Last night, Syrian refugees attending a Welcoming event in Vancouver were attacked with pepper spray. Global News reported that around 15 people – including children as young as two years old – were sprayed by a man riding past on a bike. Some people who were not refugees were also hit by the spray. The attack is being classified as a hate crime at this point. “It was tragic,” said Tarek Ramadan of the Muslim Association of Canada, adding, “It was not good for these people who came from five years of war.”

This is not okay.

Victims of a hate crime?! It is cruel irony that the refugees were at a welcoming event, and were treated in the complete opposite of a welcoming manner; but worse irony that they came to Canada seeking refugee from years of war and violence and found themselves victims of a violent attack. The Syrians who came to Canada were promised a new life – a peaceful one. They deserve that, and more; but unfortunately, some people disagree.

This is not right.

Unless we are refugees or immigrants ourselves, it is impossible to imagine what the Syrians who came to Canada have been through – or what they are still going through. If the people who don’t support the refugees were the ones fleeing from the cramped quarters of a refugee camp, or escaping living under the threat of terrorist attacks and being surrounded by a civil war, they would think differently. There is an appalling amount of ignorance in some people’s minds;  but a lack of understanding does not justify a hate crime.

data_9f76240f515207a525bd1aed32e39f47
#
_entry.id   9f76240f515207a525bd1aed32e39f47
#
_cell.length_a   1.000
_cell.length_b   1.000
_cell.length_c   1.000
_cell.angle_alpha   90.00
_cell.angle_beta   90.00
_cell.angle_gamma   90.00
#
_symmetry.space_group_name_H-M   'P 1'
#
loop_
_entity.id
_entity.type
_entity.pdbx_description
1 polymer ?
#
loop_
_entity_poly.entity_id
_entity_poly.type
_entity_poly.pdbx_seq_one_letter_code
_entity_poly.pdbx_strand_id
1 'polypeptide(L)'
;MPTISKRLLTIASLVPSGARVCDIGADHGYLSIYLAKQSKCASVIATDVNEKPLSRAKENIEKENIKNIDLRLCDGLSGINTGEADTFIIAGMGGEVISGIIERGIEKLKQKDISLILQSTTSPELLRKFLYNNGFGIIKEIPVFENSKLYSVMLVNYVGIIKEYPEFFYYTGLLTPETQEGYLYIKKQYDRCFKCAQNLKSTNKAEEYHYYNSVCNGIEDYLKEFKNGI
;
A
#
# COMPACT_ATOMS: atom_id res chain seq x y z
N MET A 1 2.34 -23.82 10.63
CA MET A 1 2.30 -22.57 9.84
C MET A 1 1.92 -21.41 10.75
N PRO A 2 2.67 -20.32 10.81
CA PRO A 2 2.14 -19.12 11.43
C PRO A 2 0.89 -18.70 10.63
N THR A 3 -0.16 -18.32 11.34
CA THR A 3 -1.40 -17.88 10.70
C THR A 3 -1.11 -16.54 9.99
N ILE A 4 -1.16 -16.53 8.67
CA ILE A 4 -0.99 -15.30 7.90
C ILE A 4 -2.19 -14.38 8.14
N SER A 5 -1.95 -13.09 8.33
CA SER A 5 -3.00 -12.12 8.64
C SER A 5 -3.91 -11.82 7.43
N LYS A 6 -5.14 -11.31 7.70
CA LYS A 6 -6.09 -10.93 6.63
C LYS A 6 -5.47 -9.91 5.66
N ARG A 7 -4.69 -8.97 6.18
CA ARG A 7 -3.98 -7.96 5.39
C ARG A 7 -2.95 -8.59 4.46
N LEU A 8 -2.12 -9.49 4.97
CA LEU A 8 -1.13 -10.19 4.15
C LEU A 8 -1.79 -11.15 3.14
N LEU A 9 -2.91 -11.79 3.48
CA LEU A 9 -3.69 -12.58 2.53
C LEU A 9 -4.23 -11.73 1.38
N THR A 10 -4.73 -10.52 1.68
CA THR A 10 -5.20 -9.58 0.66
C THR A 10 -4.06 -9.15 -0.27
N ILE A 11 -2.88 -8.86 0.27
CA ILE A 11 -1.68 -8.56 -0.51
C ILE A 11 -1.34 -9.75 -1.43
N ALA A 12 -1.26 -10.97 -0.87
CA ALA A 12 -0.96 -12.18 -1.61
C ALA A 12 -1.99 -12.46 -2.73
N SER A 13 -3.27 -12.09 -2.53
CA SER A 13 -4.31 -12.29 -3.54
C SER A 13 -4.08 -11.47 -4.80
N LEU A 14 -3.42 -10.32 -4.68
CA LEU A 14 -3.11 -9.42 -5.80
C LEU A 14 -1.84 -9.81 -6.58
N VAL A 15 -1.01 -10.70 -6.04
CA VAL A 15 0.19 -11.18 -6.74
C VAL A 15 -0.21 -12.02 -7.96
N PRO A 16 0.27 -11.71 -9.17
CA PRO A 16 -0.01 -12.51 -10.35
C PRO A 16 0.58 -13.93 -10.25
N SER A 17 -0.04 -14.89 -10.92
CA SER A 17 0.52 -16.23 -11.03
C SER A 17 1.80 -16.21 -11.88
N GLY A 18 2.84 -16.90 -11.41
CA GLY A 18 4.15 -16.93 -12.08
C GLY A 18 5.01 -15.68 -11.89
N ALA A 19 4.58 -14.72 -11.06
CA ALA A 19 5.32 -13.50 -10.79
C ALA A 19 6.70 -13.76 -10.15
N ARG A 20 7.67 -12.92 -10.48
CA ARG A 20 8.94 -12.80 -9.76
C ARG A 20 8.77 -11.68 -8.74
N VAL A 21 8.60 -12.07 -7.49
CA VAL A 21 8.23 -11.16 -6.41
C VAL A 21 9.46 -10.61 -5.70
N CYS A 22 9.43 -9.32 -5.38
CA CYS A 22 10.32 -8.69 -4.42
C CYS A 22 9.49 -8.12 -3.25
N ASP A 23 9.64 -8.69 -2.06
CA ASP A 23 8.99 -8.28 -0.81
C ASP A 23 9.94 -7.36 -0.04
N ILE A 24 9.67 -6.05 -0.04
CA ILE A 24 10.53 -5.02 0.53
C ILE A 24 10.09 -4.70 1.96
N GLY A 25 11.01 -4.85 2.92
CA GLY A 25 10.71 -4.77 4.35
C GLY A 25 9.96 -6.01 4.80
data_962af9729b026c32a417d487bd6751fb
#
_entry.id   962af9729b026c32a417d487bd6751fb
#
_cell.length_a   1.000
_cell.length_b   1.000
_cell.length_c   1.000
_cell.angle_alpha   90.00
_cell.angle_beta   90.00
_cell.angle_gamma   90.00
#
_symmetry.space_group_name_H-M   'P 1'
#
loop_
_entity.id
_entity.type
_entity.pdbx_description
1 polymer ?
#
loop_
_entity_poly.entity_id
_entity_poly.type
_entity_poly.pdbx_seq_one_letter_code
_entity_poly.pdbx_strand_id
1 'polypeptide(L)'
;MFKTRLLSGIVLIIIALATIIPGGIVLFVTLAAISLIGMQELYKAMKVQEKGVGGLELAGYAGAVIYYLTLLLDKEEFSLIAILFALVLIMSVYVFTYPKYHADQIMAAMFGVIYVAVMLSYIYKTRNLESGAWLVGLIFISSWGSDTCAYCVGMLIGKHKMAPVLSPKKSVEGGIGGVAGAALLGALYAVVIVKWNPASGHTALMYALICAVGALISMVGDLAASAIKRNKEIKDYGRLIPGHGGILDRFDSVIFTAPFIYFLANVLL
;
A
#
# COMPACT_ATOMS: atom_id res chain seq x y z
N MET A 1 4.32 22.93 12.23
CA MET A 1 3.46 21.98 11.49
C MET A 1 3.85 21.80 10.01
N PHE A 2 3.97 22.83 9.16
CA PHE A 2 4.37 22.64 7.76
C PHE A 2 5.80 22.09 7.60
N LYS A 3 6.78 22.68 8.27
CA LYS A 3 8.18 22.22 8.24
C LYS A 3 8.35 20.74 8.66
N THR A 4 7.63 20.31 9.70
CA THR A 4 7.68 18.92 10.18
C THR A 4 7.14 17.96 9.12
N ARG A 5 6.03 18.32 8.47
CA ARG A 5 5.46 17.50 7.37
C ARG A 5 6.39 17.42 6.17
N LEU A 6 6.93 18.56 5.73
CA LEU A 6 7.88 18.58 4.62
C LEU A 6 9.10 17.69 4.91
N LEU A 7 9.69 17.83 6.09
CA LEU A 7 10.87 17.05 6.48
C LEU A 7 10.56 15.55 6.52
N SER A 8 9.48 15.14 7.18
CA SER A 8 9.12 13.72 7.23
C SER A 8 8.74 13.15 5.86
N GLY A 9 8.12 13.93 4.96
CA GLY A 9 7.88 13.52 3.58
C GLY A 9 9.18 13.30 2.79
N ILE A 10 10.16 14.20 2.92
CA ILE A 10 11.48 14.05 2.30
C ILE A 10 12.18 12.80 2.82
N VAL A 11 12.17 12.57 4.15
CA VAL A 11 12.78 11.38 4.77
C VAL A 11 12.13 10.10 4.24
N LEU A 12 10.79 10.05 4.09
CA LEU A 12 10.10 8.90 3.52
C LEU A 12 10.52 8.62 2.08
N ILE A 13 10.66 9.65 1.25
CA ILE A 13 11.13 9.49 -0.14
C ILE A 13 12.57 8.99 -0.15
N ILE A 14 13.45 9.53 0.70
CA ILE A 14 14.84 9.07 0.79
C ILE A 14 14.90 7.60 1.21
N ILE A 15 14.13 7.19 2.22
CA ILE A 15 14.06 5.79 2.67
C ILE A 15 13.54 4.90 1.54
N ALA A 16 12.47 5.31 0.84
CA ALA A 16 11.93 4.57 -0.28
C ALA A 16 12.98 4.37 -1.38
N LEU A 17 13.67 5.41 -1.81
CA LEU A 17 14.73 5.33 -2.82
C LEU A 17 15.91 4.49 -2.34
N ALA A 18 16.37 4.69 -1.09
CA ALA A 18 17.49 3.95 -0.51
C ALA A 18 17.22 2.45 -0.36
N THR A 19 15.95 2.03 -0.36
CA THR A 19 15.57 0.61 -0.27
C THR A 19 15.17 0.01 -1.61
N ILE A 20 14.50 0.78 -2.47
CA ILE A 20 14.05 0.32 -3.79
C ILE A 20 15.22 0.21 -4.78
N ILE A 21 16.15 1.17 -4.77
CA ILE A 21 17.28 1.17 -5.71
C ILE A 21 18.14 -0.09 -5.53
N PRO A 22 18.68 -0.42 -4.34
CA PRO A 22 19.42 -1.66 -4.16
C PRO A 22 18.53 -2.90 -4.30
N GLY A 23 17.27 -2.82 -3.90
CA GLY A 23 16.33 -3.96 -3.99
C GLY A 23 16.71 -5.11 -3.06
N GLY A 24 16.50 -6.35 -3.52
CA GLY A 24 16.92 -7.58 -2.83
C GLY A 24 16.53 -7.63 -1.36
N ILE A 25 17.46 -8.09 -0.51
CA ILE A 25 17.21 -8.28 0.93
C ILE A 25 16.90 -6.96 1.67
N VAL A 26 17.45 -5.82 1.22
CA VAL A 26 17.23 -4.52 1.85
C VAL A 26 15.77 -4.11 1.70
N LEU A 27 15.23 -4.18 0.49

This is not acceptable.

I have to remind myself that the actions of one do not reflect the thoughts of many. For that one person who misguidedly attacked the refugees, there are thousands of Canadians who support the refugees, who condemn the attack (Prime Minister Trudeau among them), and who are shaken to their cores that this attack happened.

This is not just.

The thoughts of all of us who truly welcome the refugees will hopefully help to heal any emotional wounds from the attack, and hopefully help set the record straight for some of the ignorant people. Unfortunately, even a million welcoming and supportive thoughts could not change the fact that this attack happened, that what was supposed to be a safe place of refuge was – and to some extent, is – marred by hate. I am so sad, so ashamed, and so sorry that Syrian refugees were attacked in the place they were told would welcome them with open arms.

This is not Canada.